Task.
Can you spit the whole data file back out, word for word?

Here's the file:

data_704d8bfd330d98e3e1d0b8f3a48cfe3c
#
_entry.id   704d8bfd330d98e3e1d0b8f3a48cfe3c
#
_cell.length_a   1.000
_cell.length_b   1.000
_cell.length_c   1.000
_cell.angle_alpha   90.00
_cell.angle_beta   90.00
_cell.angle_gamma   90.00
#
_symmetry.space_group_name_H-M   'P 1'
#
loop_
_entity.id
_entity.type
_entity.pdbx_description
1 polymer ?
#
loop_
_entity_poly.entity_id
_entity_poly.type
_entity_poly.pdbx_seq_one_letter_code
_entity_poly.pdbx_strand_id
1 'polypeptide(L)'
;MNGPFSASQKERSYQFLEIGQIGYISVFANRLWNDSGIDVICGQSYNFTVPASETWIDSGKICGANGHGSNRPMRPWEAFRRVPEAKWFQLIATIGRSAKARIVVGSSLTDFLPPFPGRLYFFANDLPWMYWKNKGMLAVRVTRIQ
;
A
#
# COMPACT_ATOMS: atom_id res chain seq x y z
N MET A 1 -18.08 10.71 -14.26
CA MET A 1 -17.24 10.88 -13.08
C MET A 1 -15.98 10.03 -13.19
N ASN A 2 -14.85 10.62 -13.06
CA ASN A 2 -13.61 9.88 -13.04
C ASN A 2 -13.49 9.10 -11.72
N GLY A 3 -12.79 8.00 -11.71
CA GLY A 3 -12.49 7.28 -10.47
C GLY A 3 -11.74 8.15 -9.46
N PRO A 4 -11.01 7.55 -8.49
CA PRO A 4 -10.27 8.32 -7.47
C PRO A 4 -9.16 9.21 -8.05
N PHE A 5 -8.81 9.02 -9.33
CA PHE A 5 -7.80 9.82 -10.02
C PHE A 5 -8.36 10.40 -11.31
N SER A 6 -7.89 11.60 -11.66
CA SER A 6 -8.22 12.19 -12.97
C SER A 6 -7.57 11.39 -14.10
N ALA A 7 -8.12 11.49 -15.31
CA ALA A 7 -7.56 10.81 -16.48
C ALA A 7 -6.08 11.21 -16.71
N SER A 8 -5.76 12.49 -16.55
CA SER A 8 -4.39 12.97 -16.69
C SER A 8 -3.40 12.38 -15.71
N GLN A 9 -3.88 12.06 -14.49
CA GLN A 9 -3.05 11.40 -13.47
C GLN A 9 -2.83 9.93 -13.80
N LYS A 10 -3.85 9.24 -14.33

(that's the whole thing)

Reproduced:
data_704d8bfd330d98e3e1d0b8f3a48cfe3c
#
_entry.id   704d8bfd330d98e3e1d0b8f3a48cfe3c
#
_cell.length_a   1.000
_cell.length_b   1.000
_cell.length_c   1.000
_cell.angle_alpha   90.00
_cell.angle_beta   90.00
_cell.angle_gamma   90.00
#
_symmetry.space_group_name_H-M   'P 1'
#
loop_
_entity.id
_entity.type
_entity.pdbx_description
1 polymer ?
#
loop_
_entity_poly.entity_id
_entity_poly.type
_entity_poly.pdbx_seq_one_letter_code
_entity_poly.pdbx_strand_id
1 'polypeptide(L)'
;MNGPFSASQKERSYQFLEIGQIGYISVFANRLWNDSGIDVICGQSYNFTVPASETWIDSGKICGANGHGSNRPMRPWEAFRRVPEAKWFQLIATIGRSAKARIVVGSSLTDFLPPFPGRLYFFANDLPWMYWKNKGMLAVRVTRIQ
;
A
#
# COMPACT_ATOMS: atom_id res chain seq x y z
N MET A 1 -18.08 10.71 -14.26
CA MET A 1 -17.24 10.88 -13.08
C MET A 1 -15.98 10.03 -13.19
N ASN A 2 -14.85 10.62 -13.06
CA ASN A 2 -13.61 9.88 -13.04
C ASN A 2 -13.49 9.10 -11.72
N GLY A 3 -12.79 8.00 -11.71
CA GLY A 3 -12.49 7.28 -10.47
C GLY A 3 -11.74 8.15 -9.46
N PRO A 4 -11.01 7.55 -8.49
CA PRO A 4 -10.27 8.32 -7.47
C PRO A 4 -9.16 9.21 -8.05
N PHE A 5 -8.81 9.02 -9.33
CA PHE A 5 -7.80 9.82 -10.02
C PHE A 5 -8.36 10.40 -11.31
N SER A 6 -7.89 11.60 -11.66
CA SER A 6 -8.22 12.19 -12.97
C SER A 6 -7.57 11.39 -14.10
N ALA A 7 -8.12 11.49 -15.31
CA ALA A 7 -7.56 10.81 -16.48
C ALA A 7 -6.08 11.21 -16.71
N SER A 8 -5.76 12.49 -16.55
CA SER A 8 -4.39 12.97 -16.69
C SER A 8 -3.40 12.38 -15.71
N GLN A 9 -3.88 12.06 -14.49
CA GLN A 9 -3.05 11.40 -13.47
C GLN A 9 -2.83 9.93 -13.80
N LYS A 10 -3.85 9.24 -14.33